My May 18, 2018 post “How to Serve Process in China… important updates” highlighted a pair of developments in the submission of Hague Service Convention requests to the Central Authority for the People’s Republic of China. In short…
- They moved.
- You can’t send a fee check anymore. Wire transfers only.
Not great news, but hopefully the post helped clear up a bit of confusiion.
Well, today I learned that the Chinese are leading the charge into the 21st century (yeah, the one we’ve been in for almost two decades) by establishing an online portal for submission of requests. No more printing, no more FedEx or UPS delays, and no more wondering if the paperwork actually reached the right desk in Beijing. From the folks at the International Legal Cooperation Center, a unit of the Ministry of Justice in Beijing:
To improve the efficiency of judicial assistance in civil matters, our Ministry has developed an online Civil and Commercial Judicial Assistance System. We invite you to use this newly launched system to submit any request for judicial assistance in civil and commercial matters in the framework of Hague Service Convention, Hague Evidence Convention and bilateral treaties signed between foreign countries and China.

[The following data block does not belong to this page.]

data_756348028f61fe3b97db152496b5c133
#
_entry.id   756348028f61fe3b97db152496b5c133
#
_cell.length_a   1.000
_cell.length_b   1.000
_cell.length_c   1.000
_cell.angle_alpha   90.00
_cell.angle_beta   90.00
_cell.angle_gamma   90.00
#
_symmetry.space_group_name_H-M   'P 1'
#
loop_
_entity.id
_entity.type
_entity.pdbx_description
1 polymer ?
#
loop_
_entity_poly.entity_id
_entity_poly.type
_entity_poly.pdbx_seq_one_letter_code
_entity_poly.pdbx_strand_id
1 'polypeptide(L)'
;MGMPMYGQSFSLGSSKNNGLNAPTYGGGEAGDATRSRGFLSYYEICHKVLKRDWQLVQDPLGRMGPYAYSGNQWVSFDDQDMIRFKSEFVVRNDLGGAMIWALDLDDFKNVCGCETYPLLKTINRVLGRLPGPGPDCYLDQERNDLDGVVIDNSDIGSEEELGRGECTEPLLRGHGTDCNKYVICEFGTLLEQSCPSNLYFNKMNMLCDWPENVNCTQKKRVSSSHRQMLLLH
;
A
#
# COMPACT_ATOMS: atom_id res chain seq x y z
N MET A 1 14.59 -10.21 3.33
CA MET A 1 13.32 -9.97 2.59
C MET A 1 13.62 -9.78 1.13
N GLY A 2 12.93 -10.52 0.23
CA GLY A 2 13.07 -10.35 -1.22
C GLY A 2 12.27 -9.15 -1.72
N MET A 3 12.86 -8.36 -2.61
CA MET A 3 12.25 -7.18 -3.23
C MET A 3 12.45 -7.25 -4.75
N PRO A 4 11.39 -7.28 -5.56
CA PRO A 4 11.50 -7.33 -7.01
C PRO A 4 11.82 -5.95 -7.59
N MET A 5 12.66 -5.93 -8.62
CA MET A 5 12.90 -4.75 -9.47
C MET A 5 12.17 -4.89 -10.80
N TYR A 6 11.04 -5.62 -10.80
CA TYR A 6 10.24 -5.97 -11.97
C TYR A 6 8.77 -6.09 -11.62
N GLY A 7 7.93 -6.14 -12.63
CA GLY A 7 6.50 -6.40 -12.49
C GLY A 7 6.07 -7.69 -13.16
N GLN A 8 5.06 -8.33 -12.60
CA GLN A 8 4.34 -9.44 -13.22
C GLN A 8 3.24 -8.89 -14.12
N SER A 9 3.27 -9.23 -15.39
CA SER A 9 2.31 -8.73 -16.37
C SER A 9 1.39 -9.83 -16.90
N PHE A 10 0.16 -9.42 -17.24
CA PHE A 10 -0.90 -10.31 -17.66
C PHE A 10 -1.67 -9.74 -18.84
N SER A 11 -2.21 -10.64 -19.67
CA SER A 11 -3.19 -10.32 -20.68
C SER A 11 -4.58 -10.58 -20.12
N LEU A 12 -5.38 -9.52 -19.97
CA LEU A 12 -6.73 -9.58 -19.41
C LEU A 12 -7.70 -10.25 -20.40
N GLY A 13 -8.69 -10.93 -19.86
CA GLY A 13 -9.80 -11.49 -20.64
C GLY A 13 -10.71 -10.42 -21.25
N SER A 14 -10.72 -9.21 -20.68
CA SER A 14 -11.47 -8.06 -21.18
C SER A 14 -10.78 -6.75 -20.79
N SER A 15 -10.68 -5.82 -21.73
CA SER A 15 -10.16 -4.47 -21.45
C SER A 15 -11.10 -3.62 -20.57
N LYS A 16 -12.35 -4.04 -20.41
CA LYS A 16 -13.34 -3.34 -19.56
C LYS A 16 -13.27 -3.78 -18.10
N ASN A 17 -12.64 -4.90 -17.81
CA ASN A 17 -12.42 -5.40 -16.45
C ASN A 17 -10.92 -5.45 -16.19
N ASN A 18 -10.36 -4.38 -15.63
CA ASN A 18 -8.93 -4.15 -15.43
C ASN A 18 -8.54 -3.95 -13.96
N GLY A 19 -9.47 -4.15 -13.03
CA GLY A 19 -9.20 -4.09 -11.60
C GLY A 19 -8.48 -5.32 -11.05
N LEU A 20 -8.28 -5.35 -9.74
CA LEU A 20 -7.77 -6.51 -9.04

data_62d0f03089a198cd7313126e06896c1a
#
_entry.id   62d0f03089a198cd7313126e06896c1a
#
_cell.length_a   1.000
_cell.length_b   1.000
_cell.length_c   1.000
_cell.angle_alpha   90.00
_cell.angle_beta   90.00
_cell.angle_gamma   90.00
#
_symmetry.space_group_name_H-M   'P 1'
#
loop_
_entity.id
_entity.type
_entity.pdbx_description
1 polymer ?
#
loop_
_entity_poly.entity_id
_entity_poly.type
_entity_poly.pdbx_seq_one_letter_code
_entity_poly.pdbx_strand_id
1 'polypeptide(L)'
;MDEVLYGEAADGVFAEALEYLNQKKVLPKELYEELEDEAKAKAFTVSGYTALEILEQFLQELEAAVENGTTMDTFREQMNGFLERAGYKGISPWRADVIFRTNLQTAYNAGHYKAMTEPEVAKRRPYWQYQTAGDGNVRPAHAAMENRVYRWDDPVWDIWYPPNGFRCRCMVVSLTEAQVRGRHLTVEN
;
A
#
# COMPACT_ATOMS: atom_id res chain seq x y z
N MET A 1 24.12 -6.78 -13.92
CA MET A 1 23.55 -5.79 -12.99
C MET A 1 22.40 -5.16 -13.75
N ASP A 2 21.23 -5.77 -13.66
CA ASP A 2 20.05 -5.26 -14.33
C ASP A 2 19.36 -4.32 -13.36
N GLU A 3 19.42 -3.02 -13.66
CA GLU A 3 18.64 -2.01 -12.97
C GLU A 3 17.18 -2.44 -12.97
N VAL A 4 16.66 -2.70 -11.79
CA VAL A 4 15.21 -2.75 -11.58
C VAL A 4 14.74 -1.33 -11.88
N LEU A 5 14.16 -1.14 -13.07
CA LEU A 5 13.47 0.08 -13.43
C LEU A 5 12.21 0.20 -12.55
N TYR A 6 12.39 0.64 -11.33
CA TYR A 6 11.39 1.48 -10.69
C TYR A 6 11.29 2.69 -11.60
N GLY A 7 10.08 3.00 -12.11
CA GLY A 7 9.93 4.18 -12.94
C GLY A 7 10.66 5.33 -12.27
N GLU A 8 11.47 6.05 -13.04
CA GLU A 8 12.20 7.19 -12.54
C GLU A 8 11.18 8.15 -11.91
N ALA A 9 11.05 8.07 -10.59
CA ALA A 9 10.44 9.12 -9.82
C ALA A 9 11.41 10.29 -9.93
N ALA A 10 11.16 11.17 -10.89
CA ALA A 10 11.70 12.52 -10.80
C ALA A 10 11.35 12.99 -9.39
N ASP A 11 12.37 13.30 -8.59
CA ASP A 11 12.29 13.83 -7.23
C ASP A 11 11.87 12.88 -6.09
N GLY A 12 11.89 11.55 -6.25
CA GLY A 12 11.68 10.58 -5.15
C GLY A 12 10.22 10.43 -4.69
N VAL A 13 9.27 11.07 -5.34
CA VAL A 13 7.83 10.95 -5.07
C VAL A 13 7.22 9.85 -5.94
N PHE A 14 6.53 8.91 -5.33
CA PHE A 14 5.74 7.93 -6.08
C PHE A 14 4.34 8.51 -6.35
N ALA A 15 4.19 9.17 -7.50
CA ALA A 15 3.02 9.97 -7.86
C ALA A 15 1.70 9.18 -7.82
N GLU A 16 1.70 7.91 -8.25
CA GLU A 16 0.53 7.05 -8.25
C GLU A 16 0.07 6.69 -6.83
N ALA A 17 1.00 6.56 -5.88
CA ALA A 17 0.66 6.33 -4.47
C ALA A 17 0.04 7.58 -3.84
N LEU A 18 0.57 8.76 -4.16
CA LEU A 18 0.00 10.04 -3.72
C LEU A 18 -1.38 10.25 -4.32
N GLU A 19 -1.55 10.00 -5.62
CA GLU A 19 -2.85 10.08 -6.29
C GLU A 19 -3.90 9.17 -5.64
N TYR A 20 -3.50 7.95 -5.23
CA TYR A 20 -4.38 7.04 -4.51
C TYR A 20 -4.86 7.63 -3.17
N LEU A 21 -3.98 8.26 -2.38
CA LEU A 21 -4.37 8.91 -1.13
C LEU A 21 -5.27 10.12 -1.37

Please log onto www.ilcc.online, register and use.
We hope to see your requests coming onto the system very soon.
For the record, I’ve signed up but have yet to use it– I sent a couple of traditional hard copy requests over just last week– but will update this space as soon as I have a basis to comment.
And for an even more important record, other countries ought to follow China’s lead and do likewise.*
* In my original version of this column, I opined that the U.S. should especially follow China’s lead. Turns out, we already do that, and we did it first. ABC Legal, the company designated to process requests on behalf of the U.S. Department of Justice, provides just such an online portal. My apologies to both for not knowing that– I don’t handle inbound requests, obviously, and I should have looked into the matter before lodging a criticism.